I’ve had several run-ins with government lately, and am pleased to note that I’m getting my money’s worth. No, that doesn’t mean bribes.

Got a car under rather complicated circumstances, and when I went to the poetically named Government Center, there were issues with The Holy Title. That’s the piece of paper whose importance is so critical I’m surprised you’re not required to bring it in under armed guard in a box suspended from two poles, with someone walking ahead waving incense. MAKE WAY! THE TITLE COMETH!

There’s a good reason for titles, I suppose, but why not require titles for lawn mowers? Bikes? Dogs? Fridges? I know, I know, don’t give them ideas — you’d have to have a license on your fridge with stickers for the year and month, and they could give you a citation for expired milk. It still seems odd. Say, I have a car. That OK with you guys?

Anyway: The clerk was helpful and cheerful. When she said there was a problem with the title I looked in panic out the window, expecting to see my car being winched into an auto compactor, but she just gave me a form to fill out. All was well.

The other run-in with government happened after a run-in with another car, one of those everyday proofs that two physical objects cannot occupy the same space simultaneously without someone’s bumper cartwheeling 30 feet in the air like a majorette’s baton.

It happened on an afternoon without too many obligations, so I didn’t think, “Oh man, of all the times to have a car accident.” In fact, I thought this was actually a pretty good time to have a car accident, as these things go. Too bad you can’t schedule them.

But you wouldn’t know how to time the accident. If I’d spent two more seconds at the grocery store, wondering if we needed eggs, or whether the ones at home were fresh or were the explanation for the cheeping sound coming from the fridge, the crash wouldn’t have happened. If I’d spent two seconds fewer, this column would have been dictated in Morse code by blinking my eyes and would consist of lines like “OEWSDIWEERNS,” because I don’t know Morse code.

It was a miserably cold day, so I was surprised that neither vehicle exploded in a shower of brittle plastic, leaving only the metal frame with the drivers looking like Flintstone-era motorists. My license plate flew off with such velocity it whistled through the air like Oddjob’s hat and decapitated a plastic deer on someone’s lawn.

I did not see my life flash before my eyes. I saw my wife flash before my eyes, asking, Current on our insurance, right?

The cars came to rest and I sat stunned, jerked back to life when my phone buzzed to indicate I had an e-mail — from my insurance company, informing me my premium had just risen — and then I got out. As I examined the damage to my vehicle, two witnesses pressed pieces of paper with phone numbers into my hand and said they’d seen it all.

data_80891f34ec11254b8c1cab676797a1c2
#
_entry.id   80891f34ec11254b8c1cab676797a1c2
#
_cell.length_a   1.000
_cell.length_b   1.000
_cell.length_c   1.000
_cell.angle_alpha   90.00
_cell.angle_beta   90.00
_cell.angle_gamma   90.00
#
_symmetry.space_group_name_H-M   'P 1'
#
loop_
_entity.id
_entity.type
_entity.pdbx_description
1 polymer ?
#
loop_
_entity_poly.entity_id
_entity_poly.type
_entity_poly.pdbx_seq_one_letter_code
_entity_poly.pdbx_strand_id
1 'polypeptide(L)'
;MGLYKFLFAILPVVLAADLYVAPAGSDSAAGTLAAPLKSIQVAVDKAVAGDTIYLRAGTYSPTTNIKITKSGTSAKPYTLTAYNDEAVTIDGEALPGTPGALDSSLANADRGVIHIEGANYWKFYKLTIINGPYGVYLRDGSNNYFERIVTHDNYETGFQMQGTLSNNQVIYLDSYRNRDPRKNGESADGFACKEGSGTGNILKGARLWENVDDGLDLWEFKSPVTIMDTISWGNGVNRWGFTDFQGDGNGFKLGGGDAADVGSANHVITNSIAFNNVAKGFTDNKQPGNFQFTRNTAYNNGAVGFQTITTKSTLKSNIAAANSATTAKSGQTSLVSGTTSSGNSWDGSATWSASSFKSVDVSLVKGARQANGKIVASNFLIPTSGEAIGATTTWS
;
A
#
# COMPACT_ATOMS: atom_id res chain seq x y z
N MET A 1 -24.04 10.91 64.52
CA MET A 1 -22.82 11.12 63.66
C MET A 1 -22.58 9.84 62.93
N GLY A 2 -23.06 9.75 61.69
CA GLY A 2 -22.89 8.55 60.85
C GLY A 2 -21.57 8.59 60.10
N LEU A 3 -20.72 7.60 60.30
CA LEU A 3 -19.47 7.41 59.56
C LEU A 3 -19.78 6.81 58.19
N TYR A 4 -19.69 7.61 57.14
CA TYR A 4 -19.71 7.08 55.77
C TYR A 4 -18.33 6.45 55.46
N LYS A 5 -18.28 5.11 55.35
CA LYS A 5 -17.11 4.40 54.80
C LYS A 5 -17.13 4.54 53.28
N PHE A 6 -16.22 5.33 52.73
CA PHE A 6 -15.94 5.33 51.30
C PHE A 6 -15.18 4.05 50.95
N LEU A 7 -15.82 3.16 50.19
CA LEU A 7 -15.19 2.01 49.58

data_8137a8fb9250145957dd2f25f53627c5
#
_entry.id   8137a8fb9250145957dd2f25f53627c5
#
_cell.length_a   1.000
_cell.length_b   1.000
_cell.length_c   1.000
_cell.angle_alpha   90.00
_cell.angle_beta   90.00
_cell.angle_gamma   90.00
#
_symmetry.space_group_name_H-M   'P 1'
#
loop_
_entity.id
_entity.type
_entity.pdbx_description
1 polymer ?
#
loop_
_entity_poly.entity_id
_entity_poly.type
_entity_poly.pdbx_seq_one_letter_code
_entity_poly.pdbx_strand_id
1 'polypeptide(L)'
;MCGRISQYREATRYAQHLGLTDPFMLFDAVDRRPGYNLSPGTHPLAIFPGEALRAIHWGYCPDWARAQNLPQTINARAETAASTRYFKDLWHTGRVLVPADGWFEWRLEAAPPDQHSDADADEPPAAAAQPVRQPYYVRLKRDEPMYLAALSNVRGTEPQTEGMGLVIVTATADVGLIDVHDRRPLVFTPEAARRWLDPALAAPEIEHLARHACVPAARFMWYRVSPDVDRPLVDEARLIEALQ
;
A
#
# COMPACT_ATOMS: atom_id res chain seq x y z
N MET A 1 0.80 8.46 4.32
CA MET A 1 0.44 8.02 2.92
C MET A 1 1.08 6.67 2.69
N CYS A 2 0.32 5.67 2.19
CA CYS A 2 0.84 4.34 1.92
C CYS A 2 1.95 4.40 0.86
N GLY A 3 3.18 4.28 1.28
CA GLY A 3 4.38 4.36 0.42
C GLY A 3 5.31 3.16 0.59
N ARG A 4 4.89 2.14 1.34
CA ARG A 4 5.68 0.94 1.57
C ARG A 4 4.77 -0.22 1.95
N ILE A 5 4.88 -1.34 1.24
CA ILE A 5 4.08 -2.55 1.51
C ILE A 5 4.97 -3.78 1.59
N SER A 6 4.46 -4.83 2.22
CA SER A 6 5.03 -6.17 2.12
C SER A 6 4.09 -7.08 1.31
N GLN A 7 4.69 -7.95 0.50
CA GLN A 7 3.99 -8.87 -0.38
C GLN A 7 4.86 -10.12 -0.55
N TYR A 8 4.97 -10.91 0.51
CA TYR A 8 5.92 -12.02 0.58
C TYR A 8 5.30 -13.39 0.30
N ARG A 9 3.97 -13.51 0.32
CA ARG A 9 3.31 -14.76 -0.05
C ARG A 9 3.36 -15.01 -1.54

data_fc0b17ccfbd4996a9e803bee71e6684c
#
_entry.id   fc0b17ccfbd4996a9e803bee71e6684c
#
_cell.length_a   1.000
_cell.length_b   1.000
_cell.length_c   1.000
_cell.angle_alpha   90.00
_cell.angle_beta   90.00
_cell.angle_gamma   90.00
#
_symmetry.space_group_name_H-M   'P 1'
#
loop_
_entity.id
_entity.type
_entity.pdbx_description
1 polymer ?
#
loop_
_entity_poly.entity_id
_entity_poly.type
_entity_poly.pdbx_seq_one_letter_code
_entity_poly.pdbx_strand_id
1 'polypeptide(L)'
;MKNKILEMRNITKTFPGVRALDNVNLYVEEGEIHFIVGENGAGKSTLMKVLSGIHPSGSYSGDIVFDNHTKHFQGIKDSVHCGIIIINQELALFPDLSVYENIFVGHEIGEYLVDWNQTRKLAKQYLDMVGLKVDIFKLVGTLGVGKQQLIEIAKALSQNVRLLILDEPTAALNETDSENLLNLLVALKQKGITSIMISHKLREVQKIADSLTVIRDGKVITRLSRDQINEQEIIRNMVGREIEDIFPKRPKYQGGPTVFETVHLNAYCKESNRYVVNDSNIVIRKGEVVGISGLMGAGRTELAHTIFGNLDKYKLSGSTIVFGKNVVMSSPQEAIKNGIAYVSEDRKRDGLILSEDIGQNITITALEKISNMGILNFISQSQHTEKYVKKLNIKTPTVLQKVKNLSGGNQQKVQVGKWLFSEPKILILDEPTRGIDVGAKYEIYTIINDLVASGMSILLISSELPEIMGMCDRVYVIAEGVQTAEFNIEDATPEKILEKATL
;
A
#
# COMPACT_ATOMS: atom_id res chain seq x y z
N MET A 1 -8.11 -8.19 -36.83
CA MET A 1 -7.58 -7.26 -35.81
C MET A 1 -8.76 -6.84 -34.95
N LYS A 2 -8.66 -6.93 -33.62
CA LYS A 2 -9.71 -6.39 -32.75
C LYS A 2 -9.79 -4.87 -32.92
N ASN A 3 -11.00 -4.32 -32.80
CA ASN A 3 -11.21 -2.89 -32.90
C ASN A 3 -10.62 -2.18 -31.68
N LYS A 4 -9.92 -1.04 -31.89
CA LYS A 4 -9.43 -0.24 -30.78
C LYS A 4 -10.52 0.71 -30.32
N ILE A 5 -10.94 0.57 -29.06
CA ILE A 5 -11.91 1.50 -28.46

“You mean in the jaundiced sense of nothing in life surprising you anymore? I understand, but take heart, there are always new … ”

“No, I saw the accident,” one said. “You can call if you want testimony.” Then they adjusted their halos and flapped their wings and ascended into the clouds with the sound of a harp glissando. Thank you, guardian angels.

Called 911. Waited for 45 minutes, which was unforgivable because I PAY TAXES and hence helicopters should be dispatched instantly with a prowl car hanging from a giant magnet. Waited 45 minutes. Finally, an officer showed up, and his attitude suggested he had spent the entire day looking at busted plastic in the road. He’d gone into this line of work to fight crime, and here he was dealing with people who’d just discovered that air bag deployment is like getting punched in the face by an angry marshmallow.

He gave us documents to fill out, and now I knew why he took 45 minutes: so your hand could stop shaking. Asked to write the details with a pencil right after the crash, you couldn’t draw a straight line without it looking like a seismograph of a major earthquake.

One of the docs required details about the event. It was mandatory. Misdemeanor if you don’t mail it. Insurance does not cover the stamp, either. Purpose? To gather information on crashes.

I’m supposed to enter a number for the type of crash. There are three categories: 1-13 for type of crash, 21-42 for “Collision with fixed object” and 51-65 for “Non-collision.” What happened to 14-20 and 43 through 50 I’ve no idea; they may have been removed because they were archaic, like “car smothered by falling zeppelin” or “expired horse in intersection.”

Number 65 is interesting: “Non-collision of unknown type.” Try to imagine what that could possibly be. Ended up in a tree the previous day due to a ripple in the space-time continuum? I mean, non-collision is easy. It’s called “normal driving.” You’d like to think there were no unknown varieties of not hitting anything.

Well, it all worked out fine. No one was hurt, and I don’t have to sell the car for scrap, which is great because I’d have to find the title. I’m sure it’s around here somewhere. It’s not that I can’t find it. I prefer to say it’s non-located.